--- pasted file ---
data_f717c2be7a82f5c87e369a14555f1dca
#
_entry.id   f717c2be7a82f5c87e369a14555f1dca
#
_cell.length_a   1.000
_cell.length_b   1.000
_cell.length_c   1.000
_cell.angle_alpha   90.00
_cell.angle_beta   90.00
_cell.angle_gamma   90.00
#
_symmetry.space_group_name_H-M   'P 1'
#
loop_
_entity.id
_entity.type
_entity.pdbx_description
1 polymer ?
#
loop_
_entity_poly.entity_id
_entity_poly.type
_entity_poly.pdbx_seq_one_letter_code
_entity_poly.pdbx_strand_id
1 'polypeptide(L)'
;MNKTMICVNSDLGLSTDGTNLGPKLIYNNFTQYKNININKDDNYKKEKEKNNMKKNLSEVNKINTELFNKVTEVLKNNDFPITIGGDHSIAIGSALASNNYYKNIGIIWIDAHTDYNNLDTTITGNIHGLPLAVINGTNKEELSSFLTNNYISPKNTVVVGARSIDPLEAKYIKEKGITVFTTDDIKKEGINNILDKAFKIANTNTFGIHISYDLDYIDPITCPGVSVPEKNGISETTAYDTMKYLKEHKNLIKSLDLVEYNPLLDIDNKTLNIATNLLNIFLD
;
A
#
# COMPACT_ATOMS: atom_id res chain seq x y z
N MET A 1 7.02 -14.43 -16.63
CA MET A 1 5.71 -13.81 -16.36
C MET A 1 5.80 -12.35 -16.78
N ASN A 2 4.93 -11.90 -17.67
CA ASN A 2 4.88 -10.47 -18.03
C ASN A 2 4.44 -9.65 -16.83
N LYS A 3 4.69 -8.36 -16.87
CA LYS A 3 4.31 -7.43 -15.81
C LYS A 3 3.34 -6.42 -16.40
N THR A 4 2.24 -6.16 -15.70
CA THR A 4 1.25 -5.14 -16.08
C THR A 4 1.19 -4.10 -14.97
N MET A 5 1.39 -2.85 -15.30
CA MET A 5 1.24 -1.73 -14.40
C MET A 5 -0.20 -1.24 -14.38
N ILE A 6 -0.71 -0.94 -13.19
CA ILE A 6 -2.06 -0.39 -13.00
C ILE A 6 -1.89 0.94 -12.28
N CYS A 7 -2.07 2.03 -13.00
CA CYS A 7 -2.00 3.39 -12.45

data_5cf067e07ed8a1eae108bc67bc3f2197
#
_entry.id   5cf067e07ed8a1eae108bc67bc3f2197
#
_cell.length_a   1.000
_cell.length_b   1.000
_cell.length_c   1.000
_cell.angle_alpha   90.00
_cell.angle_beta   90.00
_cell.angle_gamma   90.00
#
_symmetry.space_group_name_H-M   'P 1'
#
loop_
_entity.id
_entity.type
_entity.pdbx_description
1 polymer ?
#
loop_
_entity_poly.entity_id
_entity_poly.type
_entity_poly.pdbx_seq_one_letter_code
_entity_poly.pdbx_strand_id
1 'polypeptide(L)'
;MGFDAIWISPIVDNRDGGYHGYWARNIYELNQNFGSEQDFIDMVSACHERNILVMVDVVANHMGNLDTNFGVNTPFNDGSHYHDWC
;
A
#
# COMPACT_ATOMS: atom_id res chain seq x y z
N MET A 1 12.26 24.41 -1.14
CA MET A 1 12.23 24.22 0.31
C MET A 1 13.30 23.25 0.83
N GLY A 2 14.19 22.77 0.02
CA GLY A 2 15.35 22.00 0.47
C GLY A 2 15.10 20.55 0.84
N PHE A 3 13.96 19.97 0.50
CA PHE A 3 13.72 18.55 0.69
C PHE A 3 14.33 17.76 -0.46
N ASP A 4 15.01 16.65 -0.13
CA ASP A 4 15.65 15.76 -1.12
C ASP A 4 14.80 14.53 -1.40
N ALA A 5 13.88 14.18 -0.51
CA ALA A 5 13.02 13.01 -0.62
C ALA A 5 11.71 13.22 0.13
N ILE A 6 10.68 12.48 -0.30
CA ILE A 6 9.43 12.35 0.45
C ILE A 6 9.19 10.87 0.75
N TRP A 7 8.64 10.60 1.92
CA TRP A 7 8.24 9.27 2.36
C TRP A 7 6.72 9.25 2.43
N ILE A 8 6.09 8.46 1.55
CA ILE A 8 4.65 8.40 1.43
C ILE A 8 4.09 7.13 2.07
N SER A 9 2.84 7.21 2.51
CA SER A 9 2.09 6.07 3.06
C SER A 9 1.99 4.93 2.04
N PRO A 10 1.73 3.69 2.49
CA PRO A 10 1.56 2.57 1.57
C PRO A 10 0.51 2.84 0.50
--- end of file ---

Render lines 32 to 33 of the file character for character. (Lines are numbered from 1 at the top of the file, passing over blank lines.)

CA MET A 1 5.71 -13.81 -16.36
C MET A 1 5.80 -12.35 -16.78